Taunusstein, Germany, November 19, 2013 --(PR.com
)-- In April 2013 SGS informed you (http://eur-lex.europa.eu/LexUriServ/LexUriServ.do?uri=OJ:L:2006:266:0001:0014:en:PDF) about the intention of the European Parliament Environmental Committee to ban mercury and cadmium in certain battery types (2). Meanwhile the European parliament had a positive vote to follow the proposal and ban mercury in button cells and cadmium in rechargeable batteries in power tools and other applications (3).
Changes in the European Battery Directive
The European Battery Directive currently in force allows the use of nickel-cadmium batteries in certain product categories like emergency and alarm systems (including emergency lighting), medical equipment, or cordless power tools despite the general cadmium restriction of 0,002% in portable batteries and accumulators. After enforcement of the new law the use of this type of batteries will be further limited for the use in emergency systems and lighting as well as in medical equipment. Power tools makers will need to turn to alternative technologies like lithium-ion-batteries. Manufacturers are also required to consider a possibility for an easy removing of waste batteries, at least by professional parties, in the design of their products.
In addition to tightening of cadmium bans the European Parliament continues its policy to remove mercury from waste streams and environment by including a ban of mercury in button cells. Such batteries are commonly used in small electronic devices like watches, toys or remote controls. The proposed new rule indicated that the ban of mercury in button cells will align with the current Battery Directive mercury limit of 0,0005 %.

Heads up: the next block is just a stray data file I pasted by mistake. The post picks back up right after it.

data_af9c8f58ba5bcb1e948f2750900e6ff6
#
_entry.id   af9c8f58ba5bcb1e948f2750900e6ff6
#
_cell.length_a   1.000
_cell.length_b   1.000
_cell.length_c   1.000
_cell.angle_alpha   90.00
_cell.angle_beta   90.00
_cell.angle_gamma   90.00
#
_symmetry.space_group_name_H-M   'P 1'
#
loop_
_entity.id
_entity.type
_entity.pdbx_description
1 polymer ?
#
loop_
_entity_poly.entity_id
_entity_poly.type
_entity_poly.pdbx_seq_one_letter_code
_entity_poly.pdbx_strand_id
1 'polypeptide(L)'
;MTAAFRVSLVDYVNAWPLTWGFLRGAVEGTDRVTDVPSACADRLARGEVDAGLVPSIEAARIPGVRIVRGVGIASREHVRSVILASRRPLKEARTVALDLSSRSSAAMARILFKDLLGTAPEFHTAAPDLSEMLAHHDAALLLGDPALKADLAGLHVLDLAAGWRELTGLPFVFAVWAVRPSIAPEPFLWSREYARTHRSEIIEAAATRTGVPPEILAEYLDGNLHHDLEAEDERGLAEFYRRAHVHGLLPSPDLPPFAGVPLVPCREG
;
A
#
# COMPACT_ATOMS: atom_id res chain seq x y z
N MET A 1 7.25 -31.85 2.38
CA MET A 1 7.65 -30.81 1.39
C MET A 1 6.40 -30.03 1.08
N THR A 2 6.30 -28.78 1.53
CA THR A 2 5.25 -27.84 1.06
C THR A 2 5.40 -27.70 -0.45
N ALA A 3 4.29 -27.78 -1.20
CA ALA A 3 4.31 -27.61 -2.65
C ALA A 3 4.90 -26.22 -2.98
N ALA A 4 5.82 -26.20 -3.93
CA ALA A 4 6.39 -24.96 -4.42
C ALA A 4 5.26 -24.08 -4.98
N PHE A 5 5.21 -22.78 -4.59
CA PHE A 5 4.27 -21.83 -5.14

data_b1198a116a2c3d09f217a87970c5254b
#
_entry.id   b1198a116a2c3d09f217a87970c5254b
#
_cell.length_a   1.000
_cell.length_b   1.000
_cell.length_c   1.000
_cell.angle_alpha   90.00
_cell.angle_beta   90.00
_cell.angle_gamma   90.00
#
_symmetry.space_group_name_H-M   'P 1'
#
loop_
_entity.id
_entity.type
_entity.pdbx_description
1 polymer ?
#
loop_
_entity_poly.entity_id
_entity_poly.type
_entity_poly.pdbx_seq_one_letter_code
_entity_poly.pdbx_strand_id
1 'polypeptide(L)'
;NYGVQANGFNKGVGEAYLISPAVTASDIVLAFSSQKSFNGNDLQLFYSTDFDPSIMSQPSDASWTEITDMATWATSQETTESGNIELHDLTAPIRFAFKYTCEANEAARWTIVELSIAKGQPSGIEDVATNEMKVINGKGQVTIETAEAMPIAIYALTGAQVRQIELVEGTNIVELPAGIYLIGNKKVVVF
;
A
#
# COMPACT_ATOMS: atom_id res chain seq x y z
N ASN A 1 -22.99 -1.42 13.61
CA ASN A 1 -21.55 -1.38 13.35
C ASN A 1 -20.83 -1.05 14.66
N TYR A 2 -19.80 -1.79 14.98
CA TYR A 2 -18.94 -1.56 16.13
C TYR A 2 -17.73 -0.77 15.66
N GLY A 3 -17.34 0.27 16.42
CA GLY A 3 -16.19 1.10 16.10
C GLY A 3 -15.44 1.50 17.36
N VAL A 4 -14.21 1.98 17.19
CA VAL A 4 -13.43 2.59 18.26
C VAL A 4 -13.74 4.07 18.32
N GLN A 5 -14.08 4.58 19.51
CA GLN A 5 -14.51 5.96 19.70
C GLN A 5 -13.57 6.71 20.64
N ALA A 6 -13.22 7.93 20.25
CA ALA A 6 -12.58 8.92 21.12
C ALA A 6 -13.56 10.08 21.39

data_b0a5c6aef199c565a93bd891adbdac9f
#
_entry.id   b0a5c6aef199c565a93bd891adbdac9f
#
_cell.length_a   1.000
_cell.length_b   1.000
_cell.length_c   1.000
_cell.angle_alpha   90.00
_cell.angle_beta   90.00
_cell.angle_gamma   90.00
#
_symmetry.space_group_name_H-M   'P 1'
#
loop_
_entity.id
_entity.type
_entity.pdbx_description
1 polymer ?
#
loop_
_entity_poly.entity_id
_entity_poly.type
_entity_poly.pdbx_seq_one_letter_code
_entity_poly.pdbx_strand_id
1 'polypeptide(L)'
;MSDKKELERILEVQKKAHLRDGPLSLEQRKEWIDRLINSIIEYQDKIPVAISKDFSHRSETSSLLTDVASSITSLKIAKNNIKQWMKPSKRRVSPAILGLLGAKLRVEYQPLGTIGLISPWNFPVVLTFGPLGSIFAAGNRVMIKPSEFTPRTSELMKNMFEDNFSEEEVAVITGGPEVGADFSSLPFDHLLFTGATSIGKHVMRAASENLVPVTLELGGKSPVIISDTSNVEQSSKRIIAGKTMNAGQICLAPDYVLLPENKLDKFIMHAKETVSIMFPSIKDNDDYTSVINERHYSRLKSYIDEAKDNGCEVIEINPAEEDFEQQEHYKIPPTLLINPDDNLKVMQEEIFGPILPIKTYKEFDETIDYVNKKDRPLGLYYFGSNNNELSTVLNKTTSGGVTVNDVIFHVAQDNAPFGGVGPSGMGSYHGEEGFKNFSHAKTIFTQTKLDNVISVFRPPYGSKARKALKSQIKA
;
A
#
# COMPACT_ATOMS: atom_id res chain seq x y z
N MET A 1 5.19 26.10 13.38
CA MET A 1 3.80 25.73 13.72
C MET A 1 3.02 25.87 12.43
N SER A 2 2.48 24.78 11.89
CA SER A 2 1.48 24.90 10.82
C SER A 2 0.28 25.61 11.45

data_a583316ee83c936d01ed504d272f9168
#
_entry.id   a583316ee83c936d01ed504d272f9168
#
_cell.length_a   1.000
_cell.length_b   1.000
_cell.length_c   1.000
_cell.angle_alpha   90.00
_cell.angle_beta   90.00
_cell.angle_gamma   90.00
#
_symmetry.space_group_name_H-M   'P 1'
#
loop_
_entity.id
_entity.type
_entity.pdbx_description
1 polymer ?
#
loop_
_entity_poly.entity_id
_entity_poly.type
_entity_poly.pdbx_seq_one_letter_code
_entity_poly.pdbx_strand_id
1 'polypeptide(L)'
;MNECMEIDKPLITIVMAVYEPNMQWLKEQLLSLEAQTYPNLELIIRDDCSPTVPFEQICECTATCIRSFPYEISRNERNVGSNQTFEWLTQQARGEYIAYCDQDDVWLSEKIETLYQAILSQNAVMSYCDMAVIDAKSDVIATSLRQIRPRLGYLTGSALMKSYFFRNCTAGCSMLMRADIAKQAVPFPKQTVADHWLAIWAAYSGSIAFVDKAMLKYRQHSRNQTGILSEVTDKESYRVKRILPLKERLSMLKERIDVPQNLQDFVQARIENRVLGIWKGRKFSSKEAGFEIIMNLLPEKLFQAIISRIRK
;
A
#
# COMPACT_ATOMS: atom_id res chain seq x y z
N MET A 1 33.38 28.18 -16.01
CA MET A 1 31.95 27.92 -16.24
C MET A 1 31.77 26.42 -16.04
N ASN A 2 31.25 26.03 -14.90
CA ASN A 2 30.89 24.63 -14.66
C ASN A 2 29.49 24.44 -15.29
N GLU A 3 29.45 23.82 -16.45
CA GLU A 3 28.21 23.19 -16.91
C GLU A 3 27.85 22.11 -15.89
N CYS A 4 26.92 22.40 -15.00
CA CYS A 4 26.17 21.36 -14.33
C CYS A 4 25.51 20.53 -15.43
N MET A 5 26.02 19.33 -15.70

After implementation of the new law affected batteries and accumulators may be sold until the stock is exhausted.
(1) Official Journal of the European Union - Directive 2006/66/EC (http://eur-lex.europa.eu/LexUriServ/LexUriServ.do?uri=OJ:L:2006:266:0001:0014:en:PDF)
(2) SafeGuardS No. 057/13 Apr 2013(http://eur-lex.europa.eu/LexUriServ/LexUriServ.do?uri=OJ:L:2006:266:0001:0014:en:PDF)
(3) European Parliament News - MEPs ban cadmium from power tool batteries and mercury from button cells (http://www.europarl.europa.eu/news/en/news-room/press-release)
About SGS Electrical and Electronics Services
SGS is committed to keeping you up to date on the latest regulations and policies concerning the use of hazardous substances in consumer products (http://www.sgs.com/cgnr). Furthermore, through a global expertise and network of chemical labs, SGS can support you in ensuring your products comply with relevant hazardous substances requirements in all relevant markets around the world.
Whether you are in need of hazardous substances testing (http://www.sgs.com/en/Consumer-Goods-Retail/Electrical-and-Electronics/Audio-Video-and-Household-Appliances/RoHS.aspx) or other third party verification, certification or inspection services, SGS is ideally positioned to satisfy all your business's needs.
Feel free to contact an SGS expert should you require more information.
SGS Consumer Testing Services
Dr. Udo Krischke
Global Technical Manager Restricted Substances Testing Services
SGS Germany GmbH
Im Maisel 14
t: +49 6128 - 744 235
SGS is the world’s leading inspection, verification, testing and certification company. SGS is recognized as the global benchmark for quality and integrity. With more than 75 000 employees, SGS operates a network of over 1 500 offices and laboratories around the world.